They Pretend To Be Us While Pretending We Don’t Exist

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If you read one thing today let it be this, this, this:

They Pretend To Be Us While Pretending We Don’t Exist by Jenny Zhang via Buzzfeed.

We want to print and frame the entire masterpiece.

What does my headscarf mean to you?

Great TED Talk by Yassmin Abdel Magied!

“I can walk down the street in the exact same outfit and what the world expects of me and the way I’m treated depends on the arrangement of this piece of cloth. But this isn’t going to be another monologue about the hijab because, Lord knows, Muslim women are so much more than the piece of cloth they choose, or not, to wrap their head in. This is about looking beyond your bias.” – @yassmin_a

#MuslimYouthRising Creative Selfies

 YaYasmeen Tumblr

YaYasmeen Tumblr

Here is a salute to creative selfies!

BuzzFeed recently featured Yasmeen, an American-Muslim’s tongue-in-cheek Tumblr take on being a hijabi in America.

Hailing from California, this eighteen-year-old developed the prefect social media response to those questions: “Is it, like, hot to wear that?” and “Do you take it off to shower?”

See the BuzzFeed post here.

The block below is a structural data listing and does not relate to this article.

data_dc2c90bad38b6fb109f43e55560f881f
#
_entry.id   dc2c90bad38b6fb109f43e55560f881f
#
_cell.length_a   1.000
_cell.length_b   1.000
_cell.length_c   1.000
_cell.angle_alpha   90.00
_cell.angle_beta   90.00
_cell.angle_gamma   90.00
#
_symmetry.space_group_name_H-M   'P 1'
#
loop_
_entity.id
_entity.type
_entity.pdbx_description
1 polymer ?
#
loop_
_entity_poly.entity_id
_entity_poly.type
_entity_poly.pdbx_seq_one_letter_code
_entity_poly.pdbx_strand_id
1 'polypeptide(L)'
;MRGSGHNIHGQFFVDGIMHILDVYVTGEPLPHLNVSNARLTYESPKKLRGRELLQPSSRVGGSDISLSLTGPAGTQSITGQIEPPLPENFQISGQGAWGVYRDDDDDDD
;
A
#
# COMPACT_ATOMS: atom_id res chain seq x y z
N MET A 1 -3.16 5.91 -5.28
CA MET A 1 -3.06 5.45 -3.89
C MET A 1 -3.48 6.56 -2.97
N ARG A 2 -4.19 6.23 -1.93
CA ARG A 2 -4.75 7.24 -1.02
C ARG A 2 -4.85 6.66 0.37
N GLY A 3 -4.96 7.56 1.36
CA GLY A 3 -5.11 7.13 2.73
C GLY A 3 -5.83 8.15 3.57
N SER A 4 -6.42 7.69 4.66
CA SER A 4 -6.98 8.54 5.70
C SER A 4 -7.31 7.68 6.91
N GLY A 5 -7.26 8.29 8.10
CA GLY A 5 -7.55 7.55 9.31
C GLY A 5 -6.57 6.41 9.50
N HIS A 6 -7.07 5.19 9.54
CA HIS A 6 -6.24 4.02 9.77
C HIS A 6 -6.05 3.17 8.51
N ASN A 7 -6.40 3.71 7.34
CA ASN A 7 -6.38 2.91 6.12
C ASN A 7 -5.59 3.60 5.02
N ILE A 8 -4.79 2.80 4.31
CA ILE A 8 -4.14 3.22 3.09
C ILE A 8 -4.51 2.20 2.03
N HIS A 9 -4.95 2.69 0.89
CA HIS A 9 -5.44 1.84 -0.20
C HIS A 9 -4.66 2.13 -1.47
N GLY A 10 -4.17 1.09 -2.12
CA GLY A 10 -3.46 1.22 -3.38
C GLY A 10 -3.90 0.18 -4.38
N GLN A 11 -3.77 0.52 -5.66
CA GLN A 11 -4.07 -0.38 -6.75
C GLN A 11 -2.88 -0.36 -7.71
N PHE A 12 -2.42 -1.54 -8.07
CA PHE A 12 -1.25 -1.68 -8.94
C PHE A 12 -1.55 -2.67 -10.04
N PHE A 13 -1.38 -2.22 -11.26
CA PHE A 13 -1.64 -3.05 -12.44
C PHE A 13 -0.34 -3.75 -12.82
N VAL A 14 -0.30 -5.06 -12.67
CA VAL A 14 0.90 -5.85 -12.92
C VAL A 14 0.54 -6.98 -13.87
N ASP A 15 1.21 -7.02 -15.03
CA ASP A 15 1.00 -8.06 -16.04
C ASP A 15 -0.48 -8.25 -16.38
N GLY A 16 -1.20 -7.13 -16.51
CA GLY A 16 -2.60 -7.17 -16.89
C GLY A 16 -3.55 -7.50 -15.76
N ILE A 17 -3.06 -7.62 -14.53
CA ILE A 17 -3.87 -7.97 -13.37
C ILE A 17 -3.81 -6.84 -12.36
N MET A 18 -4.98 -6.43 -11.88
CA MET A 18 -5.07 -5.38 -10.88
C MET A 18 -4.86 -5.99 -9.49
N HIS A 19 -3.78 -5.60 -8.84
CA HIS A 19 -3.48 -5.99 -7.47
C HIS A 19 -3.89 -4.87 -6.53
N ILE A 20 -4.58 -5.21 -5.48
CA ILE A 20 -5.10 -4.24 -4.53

Visit Yasmeen’s Tumblr and follow her on Twitter. 

What a fitting kick-off to the month of August, where Loveinshallah, Coming of Faith, storyandchai, Muslimah Montage will highlight American-Muslim youth voices for #MuslimYouthRising.





Veiled Humor: Who Said Covered Girls Weren’t Funny?

Veiled Humor is a creative You Tube channel featuring Mona and Dana, who are “two hijabis who want to prove to the world that Muslim women can be funny, intelligent, and religious all at the same time. I don’t see oppressed on that list. Do you?”

Check out their You Tube channel, and follow Mona and Dana on Twitter!

Happy Friday, loves!

Story and Chai


Writer Jennifer Zobair, the author of Painted Hands, found herself feeling uncomfortable when people thanked her for making Muslim women seem “normal” in her novel.

She wrote, “The repeated use of [the word normal] haunts me. The repeated use of that word inspires me. I believe that stories matter, that who gets to tell a story has real, tangible consequences for people’s lives, that knowing means at least a shot at not hating. It is my hope that if we tell our stories often enough and well enough, we can achieve something even better than tolerance.”

Because stories do matter, Jennifer decided to develop a site focusing on non-majority narratives with an emphasis on the Muslim story, but one that also provided insightful advice on the writing process.

She launched in February 2014. The site has already featured several non-majority Young Adult writers coupled with timely publishing advice from agents. Storyandchai has also featured columns and posts from Salaam, Love’s Mohammed Shamma,’s Aisha Saeed and Deonna Kelli Sayed.

Storyandchai is enlarging the space for narratives from the margin. In the name in all that is loved on a Friday, go visit this site. Tell your friends about it. Follow storyandchai on Twitter.  Consider submitting your own narrative.